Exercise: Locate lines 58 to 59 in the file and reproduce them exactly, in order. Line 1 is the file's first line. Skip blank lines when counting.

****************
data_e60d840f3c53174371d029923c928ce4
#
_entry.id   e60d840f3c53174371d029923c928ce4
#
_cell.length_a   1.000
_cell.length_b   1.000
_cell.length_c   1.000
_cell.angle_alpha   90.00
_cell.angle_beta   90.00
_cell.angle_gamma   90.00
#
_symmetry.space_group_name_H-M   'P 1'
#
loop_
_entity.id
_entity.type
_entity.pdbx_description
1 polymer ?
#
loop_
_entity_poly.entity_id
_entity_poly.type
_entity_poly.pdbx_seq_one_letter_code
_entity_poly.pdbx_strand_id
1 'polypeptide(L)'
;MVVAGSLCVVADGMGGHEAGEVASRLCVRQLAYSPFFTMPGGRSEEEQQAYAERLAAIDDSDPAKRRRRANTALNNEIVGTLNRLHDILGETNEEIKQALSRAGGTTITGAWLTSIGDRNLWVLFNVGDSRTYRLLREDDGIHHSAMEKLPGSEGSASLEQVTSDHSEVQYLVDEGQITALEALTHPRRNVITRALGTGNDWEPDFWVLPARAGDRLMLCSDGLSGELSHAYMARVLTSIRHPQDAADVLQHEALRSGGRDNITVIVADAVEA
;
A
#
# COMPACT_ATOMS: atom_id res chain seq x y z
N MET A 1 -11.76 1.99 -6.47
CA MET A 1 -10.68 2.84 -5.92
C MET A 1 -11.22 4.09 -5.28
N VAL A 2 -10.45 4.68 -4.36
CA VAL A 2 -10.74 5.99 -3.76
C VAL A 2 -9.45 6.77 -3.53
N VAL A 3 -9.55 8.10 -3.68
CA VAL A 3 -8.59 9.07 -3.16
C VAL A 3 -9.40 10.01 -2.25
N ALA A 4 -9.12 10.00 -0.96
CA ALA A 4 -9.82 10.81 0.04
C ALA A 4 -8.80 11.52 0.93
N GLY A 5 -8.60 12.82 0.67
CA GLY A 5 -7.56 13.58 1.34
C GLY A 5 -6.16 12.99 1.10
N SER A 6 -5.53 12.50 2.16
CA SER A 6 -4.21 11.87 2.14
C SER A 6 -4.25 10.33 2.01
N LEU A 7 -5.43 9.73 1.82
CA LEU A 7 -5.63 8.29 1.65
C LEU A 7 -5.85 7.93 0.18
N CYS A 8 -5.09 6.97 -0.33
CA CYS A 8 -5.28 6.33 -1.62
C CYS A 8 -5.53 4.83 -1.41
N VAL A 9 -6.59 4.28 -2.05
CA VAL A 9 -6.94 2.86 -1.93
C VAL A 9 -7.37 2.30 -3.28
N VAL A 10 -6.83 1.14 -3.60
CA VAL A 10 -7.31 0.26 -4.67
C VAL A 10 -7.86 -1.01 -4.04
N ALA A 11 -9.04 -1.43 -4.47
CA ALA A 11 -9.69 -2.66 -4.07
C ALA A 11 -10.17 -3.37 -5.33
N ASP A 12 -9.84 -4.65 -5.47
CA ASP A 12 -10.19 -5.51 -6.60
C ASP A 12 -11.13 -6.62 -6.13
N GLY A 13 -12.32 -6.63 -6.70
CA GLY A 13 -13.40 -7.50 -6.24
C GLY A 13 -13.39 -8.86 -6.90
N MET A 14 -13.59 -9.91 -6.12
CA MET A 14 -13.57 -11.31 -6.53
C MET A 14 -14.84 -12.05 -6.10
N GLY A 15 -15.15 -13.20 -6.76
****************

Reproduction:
N VAL A 10 -6.83 1.14 -3.60
CA VAL A 10 -7.31 0.26 -4.67